Zangwill (“Our Moral Duty to Eat Meat”, “If you care about animals, you should eat them”) has argued that we have a duty to eat meat. In this paper I first show that Zangwill’s essays contain two distinct conclusions: (1) a rather weak thesis that his argument is officially supposed to establish, and (2) a much stronger, advertised thesis that his argument is not officially supposed to establish, but on whose basis he gives concrete recommendations for action and launches polemic (...) attacks on vegans, animal rights activists, and others. Consequently, I argue that Zangwill is likely culpable of some combination of epistemic failure, objectionable carnist activism, and trolling. In the second part of this paper I rebut Zangwill’s argument proper. I conclude by identifying some important issues in the vicinity concerning the suffering of wildlife and population ethics generalized to both human and non-human animals. (shrink)
This paper first identifies several plausible desiderata on satisfactory explanations of logical theorems, shows that ordinary grounding explanations cannot satisfy them and argues that there is reason to believe that no alternative grounding explanations of logical theorems can be given. It then develops an alternative explanation of logical theorems based on Yablo’s idea of reductive truthmaking. The resulting proposal invokes instances of reductive truthmaking that bear an interesting structural similarity to the notion of zero-ground, in virtue of which it is (...) able to satisfy the identified desiderata. (shrink)
This paper explores the practice of explanation by status, in which a truth with a certain status is supposed to be explained by its having that status. It first investigates whether such explanations are possible. Having found existing accounts of the practice wanting, it then argues for a novel account of explanation by status as empty-base explanation. The latter notion captures a certain limiting case of ordinary explanation so that according to the empty-base account, explanation by status can be fruitfully (...) understood as a corresponding limiting case of ordinary explanation. One way in which the empty-base account is argued to be superior to other treatments of explanation by status is that it allows for a principled assessment of the possibility of particular kinds of explanation by status. Thus, one result of the present discussion is that explanation by essential status and status as a law are possible, while explanation by merely necessary status is not. (shrink)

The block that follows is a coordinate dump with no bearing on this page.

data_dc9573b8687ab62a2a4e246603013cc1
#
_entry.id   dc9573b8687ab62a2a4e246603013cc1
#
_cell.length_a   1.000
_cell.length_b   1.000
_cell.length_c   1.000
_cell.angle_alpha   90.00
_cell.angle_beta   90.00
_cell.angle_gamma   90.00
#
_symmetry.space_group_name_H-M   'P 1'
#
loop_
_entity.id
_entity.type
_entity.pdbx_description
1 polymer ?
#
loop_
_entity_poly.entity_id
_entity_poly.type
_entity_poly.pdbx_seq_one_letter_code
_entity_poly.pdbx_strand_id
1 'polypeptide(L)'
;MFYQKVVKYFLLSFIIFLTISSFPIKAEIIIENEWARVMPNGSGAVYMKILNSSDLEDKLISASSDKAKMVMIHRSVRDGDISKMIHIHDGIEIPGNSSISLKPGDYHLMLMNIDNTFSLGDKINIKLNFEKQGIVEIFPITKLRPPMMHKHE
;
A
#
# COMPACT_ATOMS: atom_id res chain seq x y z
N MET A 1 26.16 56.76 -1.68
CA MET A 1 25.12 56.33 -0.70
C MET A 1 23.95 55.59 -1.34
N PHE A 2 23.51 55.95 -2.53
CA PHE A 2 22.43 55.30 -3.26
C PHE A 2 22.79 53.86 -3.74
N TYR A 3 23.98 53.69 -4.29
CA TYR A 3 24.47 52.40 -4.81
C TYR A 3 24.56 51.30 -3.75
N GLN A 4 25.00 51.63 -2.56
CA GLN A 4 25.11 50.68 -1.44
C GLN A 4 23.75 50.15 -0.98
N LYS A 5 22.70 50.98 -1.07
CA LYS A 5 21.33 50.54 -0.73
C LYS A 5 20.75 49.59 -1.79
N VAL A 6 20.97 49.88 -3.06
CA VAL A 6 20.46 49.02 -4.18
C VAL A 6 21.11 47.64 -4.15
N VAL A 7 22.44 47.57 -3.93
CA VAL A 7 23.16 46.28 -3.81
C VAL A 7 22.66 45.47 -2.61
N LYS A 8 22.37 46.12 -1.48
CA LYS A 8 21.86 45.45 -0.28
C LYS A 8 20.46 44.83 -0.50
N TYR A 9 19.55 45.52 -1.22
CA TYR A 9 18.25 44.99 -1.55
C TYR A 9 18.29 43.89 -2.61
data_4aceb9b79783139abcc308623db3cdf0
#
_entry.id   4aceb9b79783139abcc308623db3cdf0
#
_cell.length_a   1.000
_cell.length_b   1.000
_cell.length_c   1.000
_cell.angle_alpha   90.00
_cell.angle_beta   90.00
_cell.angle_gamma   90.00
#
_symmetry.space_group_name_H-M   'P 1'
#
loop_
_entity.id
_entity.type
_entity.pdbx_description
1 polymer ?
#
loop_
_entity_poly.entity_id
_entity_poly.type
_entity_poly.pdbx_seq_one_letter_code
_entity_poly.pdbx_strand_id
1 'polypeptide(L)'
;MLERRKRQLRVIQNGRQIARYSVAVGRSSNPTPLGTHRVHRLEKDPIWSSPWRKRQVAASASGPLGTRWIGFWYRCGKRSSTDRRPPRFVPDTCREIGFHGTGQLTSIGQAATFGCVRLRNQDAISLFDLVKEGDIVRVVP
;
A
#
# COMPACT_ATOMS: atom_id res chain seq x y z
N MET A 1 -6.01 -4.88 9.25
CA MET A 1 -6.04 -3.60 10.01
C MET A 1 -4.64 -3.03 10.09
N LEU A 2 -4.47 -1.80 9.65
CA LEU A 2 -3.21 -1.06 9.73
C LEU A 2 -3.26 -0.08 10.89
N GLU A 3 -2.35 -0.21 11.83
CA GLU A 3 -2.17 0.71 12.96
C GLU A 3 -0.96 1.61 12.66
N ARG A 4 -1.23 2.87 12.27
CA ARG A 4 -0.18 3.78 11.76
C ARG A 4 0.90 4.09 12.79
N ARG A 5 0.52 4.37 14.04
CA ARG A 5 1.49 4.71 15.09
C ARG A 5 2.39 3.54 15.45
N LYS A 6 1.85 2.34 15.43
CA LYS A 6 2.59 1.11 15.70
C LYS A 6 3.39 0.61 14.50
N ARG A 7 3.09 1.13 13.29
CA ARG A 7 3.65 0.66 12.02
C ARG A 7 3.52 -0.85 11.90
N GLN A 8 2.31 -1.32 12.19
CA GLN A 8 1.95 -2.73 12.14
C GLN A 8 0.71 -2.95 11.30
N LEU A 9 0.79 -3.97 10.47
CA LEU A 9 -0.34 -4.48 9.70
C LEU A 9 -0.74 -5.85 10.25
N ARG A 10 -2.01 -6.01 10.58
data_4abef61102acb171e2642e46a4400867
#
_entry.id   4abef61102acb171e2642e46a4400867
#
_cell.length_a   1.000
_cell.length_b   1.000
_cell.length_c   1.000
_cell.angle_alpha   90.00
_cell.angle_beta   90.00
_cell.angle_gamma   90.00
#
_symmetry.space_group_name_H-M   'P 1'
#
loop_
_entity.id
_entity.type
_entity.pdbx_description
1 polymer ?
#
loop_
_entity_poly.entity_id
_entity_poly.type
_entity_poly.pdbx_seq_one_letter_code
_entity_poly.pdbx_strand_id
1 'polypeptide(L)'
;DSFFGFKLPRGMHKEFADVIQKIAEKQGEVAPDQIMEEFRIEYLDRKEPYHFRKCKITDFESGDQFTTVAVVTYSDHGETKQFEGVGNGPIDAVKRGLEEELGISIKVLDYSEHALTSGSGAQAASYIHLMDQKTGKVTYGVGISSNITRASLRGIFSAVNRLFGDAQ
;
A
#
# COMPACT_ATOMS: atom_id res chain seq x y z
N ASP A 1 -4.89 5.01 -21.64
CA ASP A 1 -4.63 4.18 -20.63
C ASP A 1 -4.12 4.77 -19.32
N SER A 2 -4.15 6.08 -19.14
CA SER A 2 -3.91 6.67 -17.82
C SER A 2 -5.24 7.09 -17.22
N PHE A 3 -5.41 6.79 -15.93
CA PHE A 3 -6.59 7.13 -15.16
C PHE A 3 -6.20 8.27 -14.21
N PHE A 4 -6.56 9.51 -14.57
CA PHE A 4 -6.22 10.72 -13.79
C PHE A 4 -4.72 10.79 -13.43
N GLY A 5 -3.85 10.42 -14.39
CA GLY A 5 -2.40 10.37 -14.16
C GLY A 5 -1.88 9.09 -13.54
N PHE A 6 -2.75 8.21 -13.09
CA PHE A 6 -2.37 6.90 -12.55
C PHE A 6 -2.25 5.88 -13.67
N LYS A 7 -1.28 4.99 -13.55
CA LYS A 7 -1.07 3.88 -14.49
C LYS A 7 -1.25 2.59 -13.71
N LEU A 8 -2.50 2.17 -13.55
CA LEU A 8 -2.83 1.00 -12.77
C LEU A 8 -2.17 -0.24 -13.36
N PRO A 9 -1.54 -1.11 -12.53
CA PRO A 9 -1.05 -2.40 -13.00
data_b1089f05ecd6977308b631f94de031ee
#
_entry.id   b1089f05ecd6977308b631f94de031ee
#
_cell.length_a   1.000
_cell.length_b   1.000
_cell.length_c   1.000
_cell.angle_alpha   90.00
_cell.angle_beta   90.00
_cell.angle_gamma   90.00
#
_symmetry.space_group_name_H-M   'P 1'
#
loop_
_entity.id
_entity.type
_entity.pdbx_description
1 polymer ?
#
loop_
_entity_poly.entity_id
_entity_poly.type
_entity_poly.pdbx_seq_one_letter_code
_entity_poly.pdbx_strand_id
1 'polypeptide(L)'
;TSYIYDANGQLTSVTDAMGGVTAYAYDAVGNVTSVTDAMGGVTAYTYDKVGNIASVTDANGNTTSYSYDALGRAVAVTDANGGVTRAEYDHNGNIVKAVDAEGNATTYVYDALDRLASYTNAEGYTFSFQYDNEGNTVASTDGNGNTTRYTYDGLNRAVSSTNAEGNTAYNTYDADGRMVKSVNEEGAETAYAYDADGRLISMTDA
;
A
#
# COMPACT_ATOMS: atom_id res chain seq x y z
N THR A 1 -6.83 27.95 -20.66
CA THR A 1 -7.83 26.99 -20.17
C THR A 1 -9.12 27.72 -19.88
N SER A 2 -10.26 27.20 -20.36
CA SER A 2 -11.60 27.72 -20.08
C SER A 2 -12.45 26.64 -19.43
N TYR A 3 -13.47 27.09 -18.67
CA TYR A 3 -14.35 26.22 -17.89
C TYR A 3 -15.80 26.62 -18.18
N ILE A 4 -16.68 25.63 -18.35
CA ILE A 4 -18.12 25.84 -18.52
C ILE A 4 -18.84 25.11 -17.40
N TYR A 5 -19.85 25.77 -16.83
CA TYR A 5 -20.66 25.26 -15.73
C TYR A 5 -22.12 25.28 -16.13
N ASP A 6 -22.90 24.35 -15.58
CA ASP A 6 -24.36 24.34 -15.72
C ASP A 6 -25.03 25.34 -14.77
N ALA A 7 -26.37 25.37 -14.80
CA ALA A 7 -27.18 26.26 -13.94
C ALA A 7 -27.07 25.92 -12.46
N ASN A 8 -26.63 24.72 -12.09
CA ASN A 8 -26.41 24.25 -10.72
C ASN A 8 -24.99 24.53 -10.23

Antonin Broi argues that the thesis of phenomenal revelation is in tension with the best available accounts of similarity and certain other relations between phenomenal properties and should hence be rejected. In the following, I investigate Broi’s argument, show how the notion of collective essence can be used to withstand it, and consider a corresponding “collective” version of the revelation thesis.
This paper explores a novel notion of self-explanation that combines ideas from two sources: the tripartite account of explanation, according to which a proposition can help explain another either in the capacity of a reason why the latter obtains or in the capacity of an explanatory link, and the notion of an empty-base explanation, which generalizes the ideas of explanation by zero-grounding and explanation by status. After having introduced these ideas and the novel notion of self-explanation, I argue that the (...) latter has the potential to resist extant arguments against the possibility of self-explanation. In the remainder of the paper, I discuss candidates for such self-explanatory propositions and suggest possible applications for Humeanism about laws of nature, the debate on the grounds of ground, the rationalist tradition, and philosophical theology. (shrink)
This paper offers a modification of Fabrice Correia's and Alexander Skiles' ("Grounding, Essence, and Identity") definition of grounding in terms of generalized identity that extends it to zero-grounding. This definition promises to improve our understanding of zero-grounding by capturing it within the framework of generalized identity and allows an essentialist theory of modality based on Correia's and Skiles' account to resist a recent challenge by Jessica Leech. The latter is achieved by combining the following two ideas: (1) Some necessities are (...) grounded in truths about zero-grounding, and (2) at least some identity truths are zero-grounded. Finally, some advantages of the zero-grounding approach over Correia's and Skiles' recent definition of necessity in terms of generalized identity and logical consequence are argued for. (shrink)
This book develops and applies a novel kind of explanation: Empty-Base Explanation. While ordinary explanations have a tripartite structure involving an explanandum, a base of reasons why the explanandum obtains, and a link that connects the reasons to the explanandum, this book argues that there are explanations whose corresponding set of reasons is empty. This novel idea is located in the theoretical background of several fundamental philosophical issues. For example, it provides a convincing kind of ultimate or final explanation that (...) completely and conclusively explains a phenomenon without involving other phenomena for which further explanations could be demanded. -/- The possibility and fruitfulness of empty-base explanation is defended by general considerations from the theory of explanation, as well as concrete applications to (1) the practice of explanation by status, (2) the explanation of logical theorems, causal connections, and laws of nature, (3) self-explanation, (4) the use of IBE in metaphysics, (5) the notion of zero-ground (which it provides with a solid theoretical footing), and (6) ultimate explanation and its application to philosophical cosmology, the debate about the PSR, and the question of why there is anything at all. (shrink)